What is Medicaid?
Medicaid is a joint program between the states and the federal government that provides certain medical and health benefits for low income individuals and families. The states administer and manage the program on a state by state level. Each state eligibility and requirement for enrollment varies. The majority of people served by Medicaid in the United States are low income adults, children, and individuals with certain disabilities. Currently in the United States the Medicaid System is the largest source of funding provided to support low income individuals in the US
What is Medicaid’s History?
As part of the Social Security Amendments of 1965 which amended the Social Security Act with Title XIX, Medicaid was created. Medicaid was established as a program to support the states in providing medical coverage for their low income residents. Medicaid was established to provide funding to support the states residents who are unable to purchase health insurance for themselves due to financial limits. Some of the candidates for Medicaid vary, however they have been known to include the blind, disabled, and pregnant women. As part of the program each state has the right to limit who is eligible to participate in the program. Additionally the benefits provided through the Medicaid program varies from state to state. Acceptance into the Medicaid program in one state does not constitute acceptance in another state.
The Medicaid Drug Rebate Program and the Health Insurance Premium Payment Program (HIPP) were created by the Omnibus Budget Reconciliation Act of 1990 (OBRA-90). This act helped to add Section 1927 to the Social Security Act of 1935 which became effective on January 1, 1991. This program was formed due to the costs that Medicaid programs were paying for outpatient drugs at their discounted prices.
The Omnibus Budget Reconciliation Act of 1993 (OBRA-93) amended Section 1927 of the Act as it brought changes to the Medicaid Drug Rebate Program, as well as requiring states to implement a Medicaid estate recovery program to sue the estate of decedents for medical care costs paid by Medicaid. Source Wikipedia
On March 2010 the Affordable Care Act put in place a provision to expand Medicaid eligibility. This is part of the Medicaid Expansion provision starting in 2014; However the Supreme Court ruled on June 2012 that the states had control over their Medicaid program, and that each state had to make a decision on whether they would participate in the Medicaid Expansion program. The Medicaid Expansion eligibility would start with individuals making 133%-400% within the federal poverty level.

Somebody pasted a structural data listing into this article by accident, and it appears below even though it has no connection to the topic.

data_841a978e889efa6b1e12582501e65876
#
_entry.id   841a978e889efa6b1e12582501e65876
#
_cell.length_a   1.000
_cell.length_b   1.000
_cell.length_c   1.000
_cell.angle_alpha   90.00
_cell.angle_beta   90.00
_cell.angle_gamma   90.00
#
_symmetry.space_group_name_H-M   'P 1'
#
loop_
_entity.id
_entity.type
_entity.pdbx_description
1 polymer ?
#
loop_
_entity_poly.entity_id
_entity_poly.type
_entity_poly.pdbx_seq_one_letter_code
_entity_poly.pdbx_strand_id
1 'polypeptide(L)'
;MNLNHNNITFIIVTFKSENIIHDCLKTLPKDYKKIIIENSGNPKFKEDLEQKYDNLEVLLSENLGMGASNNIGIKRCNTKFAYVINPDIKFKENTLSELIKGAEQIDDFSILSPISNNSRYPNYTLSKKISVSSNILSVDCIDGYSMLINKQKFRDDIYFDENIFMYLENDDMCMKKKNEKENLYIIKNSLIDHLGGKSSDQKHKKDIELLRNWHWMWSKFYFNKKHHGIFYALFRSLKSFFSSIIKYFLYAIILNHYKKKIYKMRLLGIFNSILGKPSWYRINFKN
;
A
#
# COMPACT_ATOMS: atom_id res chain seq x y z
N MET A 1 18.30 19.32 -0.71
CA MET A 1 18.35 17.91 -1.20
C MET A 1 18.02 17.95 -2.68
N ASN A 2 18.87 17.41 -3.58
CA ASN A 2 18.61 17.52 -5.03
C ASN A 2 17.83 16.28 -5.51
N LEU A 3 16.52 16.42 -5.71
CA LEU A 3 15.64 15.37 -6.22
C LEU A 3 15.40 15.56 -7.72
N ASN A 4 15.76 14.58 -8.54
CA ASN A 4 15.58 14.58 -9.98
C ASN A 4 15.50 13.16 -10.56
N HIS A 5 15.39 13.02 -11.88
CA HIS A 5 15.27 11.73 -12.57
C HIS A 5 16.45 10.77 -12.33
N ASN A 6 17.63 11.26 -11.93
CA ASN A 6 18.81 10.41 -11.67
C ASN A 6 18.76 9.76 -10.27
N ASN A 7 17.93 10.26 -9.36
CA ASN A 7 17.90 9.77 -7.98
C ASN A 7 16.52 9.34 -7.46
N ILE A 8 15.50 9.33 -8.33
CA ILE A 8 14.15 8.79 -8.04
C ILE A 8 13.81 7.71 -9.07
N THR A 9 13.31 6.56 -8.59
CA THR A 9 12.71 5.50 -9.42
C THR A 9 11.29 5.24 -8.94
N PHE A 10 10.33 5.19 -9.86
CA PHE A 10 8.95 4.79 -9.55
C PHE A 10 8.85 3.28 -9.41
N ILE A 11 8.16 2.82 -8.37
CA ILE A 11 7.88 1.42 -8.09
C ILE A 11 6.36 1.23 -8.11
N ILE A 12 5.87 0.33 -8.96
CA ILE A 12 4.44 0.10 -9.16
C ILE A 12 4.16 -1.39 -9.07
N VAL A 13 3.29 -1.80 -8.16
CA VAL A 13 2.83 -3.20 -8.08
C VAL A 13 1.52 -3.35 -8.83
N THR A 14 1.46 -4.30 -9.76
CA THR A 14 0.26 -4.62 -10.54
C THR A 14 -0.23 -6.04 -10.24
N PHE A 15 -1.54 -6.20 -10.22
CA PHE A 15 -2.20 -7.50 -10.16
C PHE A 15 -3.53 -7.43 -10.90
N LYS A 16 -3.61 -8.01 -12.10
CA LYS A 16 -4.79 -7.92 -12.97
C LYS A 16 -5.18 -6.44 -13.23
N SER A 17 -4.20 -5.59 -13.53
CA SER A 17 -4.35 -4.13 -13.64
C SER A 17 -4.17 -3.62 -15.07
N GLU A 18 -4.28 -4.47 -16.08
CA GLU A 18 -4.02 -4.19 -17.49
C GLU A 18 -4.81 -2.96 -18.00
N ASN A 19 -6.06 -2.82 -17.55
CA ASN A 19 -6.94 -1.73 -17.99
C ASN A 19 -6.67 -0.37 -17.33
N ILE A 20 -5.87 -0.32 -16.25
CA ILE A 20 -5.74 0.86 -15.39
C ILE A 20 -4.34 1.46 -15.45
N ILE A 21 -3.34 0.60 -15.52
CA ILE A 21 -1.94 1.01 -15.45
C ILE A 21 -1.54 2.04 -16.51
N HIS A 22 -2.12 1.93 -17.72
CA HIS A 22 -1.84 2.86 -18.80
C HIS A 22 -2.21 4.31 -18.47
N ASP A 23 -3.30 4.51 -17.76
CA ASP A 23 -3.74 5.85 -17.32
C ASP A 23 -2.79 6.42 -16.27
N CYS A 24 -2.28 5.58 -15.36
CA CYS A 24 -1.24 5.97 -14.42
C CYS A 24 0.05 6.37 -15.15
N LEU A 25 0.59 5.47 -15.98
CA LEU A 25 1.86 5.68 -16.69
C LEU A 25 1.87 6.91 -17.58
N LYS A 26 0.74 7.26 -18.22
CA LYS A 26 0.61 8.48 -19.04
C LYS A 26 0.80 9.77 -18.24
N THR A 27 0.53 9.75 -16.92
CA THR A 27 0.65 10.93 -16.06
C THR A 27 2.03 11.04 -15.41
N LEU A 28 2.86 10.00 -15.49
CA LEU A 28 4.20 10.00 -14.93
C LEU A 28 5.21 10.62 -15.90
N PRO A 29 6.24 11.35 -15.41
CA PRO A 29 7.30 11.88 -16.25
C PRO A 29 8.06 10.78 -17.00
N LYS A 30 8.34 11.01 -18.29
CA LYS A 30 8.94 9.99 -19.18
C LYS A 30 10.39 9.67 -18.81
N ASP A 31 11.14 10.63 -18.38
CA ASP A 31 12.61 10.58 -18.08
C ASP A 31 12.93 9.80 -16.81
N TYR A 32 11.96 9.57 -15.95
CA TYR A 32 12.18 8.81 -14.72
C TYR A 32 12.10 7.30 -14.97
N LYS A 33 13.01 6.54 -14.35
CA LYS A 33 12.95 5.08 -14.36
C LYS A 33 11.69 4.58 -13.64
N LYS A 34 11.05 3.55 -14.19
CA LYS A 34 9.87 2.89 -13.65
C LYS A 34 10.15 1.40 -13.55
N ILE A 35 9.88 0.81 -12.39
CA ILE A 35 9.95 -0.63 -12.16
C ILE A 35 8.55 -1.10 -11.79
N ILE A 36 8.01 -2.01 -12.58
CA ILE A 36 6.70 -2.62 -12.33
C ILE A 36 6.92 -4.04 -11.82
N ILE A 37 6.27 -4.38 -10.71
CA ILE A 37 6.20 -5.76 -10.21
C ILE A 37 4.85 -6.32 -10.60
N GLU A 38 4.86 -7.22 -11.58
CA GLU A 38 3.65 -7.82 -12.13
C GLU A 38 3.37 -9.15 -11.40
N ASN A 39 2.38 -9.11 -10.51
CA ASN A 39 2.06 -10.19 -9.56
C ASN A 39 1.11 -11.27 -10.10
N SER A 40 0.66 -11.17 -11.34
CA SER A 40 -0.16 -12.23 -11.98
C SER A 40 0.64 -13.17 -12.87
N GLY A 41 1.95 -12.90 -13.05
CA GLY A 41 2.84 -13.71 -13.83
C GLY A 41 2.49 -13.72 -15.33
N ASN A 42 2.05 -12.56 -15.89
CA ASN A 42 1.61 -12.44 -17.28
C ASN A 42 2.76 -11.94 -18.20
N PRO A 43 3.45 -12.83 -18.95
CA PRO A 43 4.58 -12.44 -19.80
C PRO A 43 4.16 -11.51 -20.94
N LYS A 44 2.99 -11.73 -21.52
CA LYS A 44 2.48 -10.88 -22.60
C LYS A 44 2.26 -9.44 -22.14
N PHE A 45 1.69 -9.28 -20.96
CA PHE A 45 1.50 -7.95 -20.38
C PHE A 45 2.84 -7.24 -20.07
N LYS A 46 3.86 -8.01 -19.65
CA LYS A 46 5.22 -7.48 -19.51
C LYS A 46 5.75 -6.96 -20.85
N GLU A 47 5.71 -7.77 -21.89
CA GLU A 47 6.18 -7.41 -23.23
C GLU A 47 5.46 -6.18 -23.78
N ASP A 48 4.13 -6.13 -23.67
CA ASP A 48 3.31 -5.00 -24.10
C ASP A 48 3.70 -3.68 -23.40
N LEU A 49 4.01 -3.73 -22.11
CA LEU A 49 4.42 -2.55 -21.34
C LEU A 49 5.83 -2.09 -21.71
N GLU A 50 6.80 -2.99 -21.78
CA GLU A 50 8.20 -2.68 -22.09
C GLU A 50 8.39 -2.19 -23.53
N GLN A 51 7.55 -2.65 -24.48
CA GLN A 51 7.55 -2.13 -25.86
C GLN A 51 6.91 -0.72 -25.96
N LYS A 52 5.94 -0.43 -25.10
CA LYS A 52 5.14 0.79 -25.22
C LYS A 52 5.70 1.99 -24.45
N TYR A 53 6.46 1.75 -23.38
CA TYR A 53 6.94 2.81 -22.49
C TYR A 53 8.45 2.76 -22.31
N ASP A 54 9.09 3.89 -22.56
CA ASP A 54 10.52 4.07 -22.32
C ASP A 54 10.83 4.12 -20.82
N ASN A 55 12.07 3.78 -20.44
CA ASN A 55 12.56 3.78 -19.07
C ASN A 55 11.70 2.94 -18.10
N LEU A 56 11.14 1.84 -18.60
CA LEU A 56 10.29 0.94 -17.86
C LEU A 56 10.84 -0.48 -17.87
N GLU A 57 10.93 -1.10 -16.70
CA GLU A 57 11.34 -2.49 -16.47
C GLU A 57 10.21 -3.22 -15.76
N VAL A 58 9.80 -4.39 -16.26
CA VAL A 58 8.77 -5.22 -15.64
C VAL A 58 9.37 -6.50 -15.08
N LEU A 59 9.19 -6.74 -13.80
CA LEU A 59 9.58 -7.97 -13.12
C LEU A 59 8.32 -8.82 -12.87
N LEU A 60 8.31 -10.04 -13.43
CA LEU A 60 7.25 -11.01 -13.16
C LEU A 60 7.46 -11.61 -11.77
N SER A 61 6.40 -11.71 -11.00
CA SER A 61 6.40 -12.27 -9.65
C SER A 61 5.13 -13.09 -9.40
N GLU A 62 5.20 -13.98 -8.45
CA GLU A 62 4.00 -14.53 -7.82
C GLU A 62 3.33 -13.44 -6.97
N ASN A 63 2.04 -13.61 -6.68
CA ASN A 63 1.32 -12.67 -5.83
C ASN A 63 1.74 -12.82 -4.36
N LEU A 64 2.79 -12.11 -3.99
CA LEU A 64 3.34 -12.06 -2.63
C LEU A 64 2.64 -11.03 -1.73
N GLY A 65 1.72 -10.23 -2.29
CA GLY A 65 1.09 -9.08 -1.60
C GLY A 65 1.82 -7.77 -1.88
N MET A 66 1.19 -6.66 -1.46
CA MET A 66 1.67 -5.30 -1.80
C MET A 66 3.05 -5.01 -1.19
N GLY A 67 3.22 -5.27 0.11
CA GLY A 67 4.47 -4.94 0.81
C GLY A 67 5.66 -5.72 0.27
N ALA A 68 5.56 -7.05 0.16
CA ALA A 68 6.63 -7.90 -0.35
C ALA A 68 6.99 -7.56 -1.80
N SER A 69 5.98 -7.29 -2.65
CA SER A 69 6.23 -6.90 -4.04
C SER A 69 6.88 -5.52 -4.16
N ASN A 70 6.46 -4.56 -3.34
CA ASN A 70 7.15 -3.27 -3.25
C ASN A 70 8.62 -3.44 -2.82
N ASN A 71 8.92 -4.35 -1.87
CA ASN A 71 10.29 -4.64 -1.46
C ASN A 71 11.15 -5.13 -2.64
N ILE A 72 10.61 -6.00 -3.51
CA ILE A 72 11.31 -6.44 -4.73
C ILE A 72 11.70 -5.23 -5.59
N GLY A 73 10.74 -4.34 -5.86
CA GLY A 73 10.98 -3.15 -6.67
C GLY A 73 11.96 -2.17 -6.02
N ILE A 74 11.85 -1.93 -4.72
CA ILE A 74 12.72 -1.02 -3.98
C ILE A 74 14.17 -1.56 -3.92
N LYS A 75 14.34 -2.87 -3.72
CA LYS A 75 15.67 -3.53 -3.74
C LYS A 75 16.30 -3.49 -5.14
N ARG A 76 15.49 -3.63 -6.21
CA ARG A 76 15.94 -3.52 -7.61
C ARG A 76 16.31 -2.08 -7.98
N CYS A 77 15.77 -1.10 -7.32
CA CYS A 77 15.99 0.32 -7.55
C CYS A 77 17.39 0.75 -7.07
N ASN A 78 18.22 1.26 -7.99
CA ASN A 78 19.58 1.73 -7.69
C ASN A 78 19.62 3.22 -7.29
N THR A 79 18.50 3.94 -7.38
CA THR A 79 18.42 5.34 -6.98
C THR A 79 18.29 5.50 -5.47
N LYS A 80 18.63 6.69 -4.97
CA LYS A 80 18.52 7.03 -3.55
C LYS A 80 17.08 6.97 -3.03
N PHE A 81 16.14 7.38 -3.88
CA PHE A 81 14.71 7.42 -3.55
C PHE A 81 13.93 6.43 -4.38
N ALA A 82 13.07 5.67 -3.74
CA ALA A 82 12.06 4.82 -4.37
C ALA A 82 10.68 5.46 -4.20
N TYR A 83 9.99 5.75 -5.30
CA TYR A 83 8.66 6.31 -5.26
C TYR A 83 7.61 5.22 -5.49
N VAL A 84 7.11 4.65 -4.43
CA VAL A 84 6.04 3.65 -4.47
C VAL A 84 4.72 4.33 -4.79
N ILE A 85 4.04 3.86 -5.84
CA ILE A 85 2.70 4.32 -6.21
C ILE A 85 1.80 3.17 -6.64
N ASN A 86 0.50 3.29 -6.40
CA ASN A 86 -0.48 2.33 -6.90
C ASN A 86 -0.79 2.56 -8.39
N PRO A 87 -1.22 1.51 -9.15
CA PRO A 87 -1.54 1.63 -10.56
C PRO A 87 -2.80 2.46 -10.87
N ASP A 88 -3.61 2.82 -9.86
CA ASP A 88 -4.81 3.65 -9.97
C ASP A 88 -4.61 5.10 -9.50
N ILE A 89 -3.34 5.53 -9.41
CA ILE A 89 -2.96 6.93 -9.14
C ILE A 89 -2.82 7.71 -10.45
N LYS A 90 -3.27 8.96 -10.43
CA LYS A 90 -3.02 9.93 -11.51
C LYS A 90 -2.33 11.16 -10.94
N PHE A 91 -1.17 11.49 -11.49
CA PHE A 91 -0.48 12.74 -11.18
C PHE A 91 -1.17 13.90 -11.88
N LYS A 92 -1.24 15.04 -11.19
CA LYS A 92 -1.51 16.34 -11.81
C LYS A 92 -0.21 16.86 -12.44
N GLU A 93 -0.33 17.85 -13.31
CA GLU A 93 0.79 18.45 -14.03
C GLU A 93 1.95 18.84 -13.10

Medicaid is available in two forms, Community Medicaid; which supports individuals with Health insurance. These are individuals with little to no income. The second is the Medicaid Nursing home Support. This part of the programs financial support the nursing home costs for an individuals based on the fact the individuals will provide 100% of their income minus $66.00 per month for non-nursing home expenses.
Here is a list of the State Medicaid Applications for various states
Medicaid requirement varies from state to state; within each category there are requirements other than income that is necessary for Medicaid. Some of these other requirements include assets, age, pregnancy, disability, blindness, income and resources, and Citizenship status.
The Deficit Reduction Act of 2005 (DRA) states anyone seeking Medicaid must be able to produce documents to prove citizen or resident alien status in the United States. There are a few exceptions. These exceptions included Emergency Medicaid for the pregnant and disabled regardless of immigration status.[ Special rules exist for those living in a nursing home and disabled children living at home. A child may be covered under Medicaid if they are a U.S. citizen or a permanent resident.
The CHIP (The Children Health Insurance Program) Provides medical insurance and support for children regardless of the eligibility status of its parents or guardians.
Medicaid & Gifting
Due to the Medicaid Income requirements, there are various gifting rules put in place by the IRS to avoid a senior gifting all their money away to family or friends to meet the Medicaid Eligibility. This is known as the look-back period. When a person applies for Medicaid the IRS will look back at the last five year of person’s financial history. They will calculate the total amount of gifts given during that point as income and the applicant will be penalized one for one. There is a federal gift tax rule that is completely different than what is used for Medicaid. The Federal Gift Tax rule, states any gift less than $13,000 dollars does not have to be reported to the IRS.